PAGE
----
It’s in Aria I and Aria II where Balanchine turns one’s expectations on its head. Both Arias are compelling depictions of male-female relationships. Aria I’s motif is the woman trying to break free from the man. Maybe the most famous moment is when the ballerina does a knee-touching arabesque penchée with her back facing the male danseur. Even when the danseur is carrying the ballerina, her legs are paddling away from him. She is partnered by him but she never appears to need or want him. At one point the ballerina does some quick yoga backbends to avoid contact with him. She also does a gymnastic-like back walkover away from him. This is the least romantic pas de deux Balanchine ever created. Every romantic cliché is rejected. In the streamed performance Sara Mearns and Taylor Stanley were able to convey a feeling of being hostile strangers perfectly.

Aria II is the exact opposite of Aria I. It’s probably the most overtly sexual pas de deux Balanchine ever created. The male and female dancers are constantly interlocking limbs as the slow, languorous music plays. The ballerina buckles at the knees and the danseur straightens her out again. He slowly rotates her body several times while she is leaning at such an angle that she will fall over without his support. The woman kneels on the floor, but her arms reach out to the man. He takes her hand. He cradles her head in his neck. Finally, he puts his hands over her eyes. She is leaning backwards and completely submissive.

Balanchine’s dictum “ballet is woman” is often really “ballet woman does not need man”. In this pas de deux, the woman both needs and wants the man. If there’s any echo of Balustrade in Violin Concerto it might be in Aria II – there is indeed the “slipping across of legs, of bodies, of arms” in the later choreography. Aria II is unusual in Balanchine’s black-and-white Stravinsky canon in that it is traditionally danced by a petite woman and a much taller man. The original cast was Peter Martins and Kay Mazzo. In the streamed performance, Aria II was danced by Ask La Cour (the tallest NYCB principal) and Sterling Hyltin (one of the shortest company members). Their height difference gave the duet a childlike, Lolita-ish air.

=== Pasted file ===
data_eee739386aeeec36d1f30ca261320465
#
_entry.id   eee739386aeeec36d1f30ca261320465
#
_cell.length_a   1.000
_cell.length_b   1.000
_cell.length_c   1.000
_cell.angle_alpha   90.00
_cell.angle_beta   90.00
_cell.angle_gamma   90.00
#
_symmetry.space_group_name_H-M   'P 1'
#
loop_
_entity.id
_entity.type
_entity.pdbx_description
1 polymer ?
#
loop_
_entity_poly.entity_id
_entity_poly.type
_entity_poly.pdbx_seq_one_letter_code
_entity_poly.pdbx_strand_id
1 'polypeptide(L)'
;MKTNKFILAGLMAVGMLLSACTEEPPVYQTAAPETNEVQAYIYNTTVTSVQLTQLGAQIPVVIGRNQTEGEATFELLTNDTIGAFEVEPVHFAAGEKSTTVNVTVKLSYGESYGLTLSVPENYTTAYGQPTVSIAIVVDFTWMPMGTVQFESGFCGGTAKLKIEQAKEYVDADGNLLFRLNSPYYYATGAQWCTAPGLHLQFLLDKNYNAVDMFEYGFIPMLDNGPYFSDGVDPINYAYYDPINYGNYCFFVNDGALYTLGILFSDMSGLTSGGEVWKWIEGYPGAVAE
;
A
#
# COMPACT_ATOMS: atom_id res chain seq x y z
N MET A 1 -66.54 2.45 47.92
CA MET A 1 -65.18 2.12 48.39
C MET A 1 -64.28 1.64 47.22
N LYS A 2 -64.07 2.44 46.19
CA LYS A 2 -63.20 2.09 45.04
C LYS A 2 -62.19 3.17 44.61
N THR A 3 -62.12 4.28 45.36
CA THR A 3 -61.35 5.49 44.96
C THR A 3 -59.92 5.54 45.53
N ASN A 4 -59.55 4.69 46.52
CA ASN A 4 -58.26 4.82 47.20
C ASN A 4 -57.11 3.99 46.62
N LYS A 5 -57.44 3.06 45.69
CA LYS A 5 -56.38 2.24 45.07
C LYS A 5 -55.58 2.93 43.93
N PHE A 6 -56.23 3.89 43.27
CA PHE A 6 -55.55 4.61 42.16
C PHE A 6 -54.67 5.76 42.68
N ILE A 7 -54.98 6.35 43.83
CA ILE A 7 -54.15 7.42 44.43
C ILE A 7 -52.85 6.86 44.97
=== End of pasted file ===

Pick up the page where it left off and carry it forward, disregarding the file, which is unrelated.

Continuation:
One repeated criticism of Balanchine’s depiction of women is that the females tend to remain aloof, in their own bubble. There isn’t anything in the Balanchine oeuvre like the ecstatic reconciliation duet between Titania and Oberon in Sir Frederick Ashton’s The Dream or the rapturous balcony scene in MacMillan’s Romeo and Juliet. Sexual fulfillment is not usually part of a Balanchine pas de deux.

Maia Makhateli and Jozef Varga in Aria II
© Dutch National Ballet

Aria I and II in Stravinsky Violin Concerto are the closest Balanchine came to really studying the male and female sexual relationship. There’s such a huge contrast between the two Arias that one can’t help but feel that Aria I is about a broken relationship and Aria II is about an intensely sexual, needy union. They are two sides of the coin. The fact that these two extremely explicit duets are tucked into an otherwise typical, geometric black-and-white ballet is one of the reasons Stravinsky Violin Concerto was considered the masterpiece of the Stravinsky Festival. This is what kept the Balanchine-Stravinsky partnership fresh over the time span of over 50 years – Balanchine’s continual ability to create, and then erase, expectations.

After these two competing arias, which sentiment wins out? The finale of Stravinsky Violin Concerto makes it clear that Balanchine chooses love. The Capriccio is one of the most joyous, folk-inflected finales for a choreographer known for his happy, allegro-filled finales. They could be dancing at a large wedding. The corps and soloists actually high-five each other.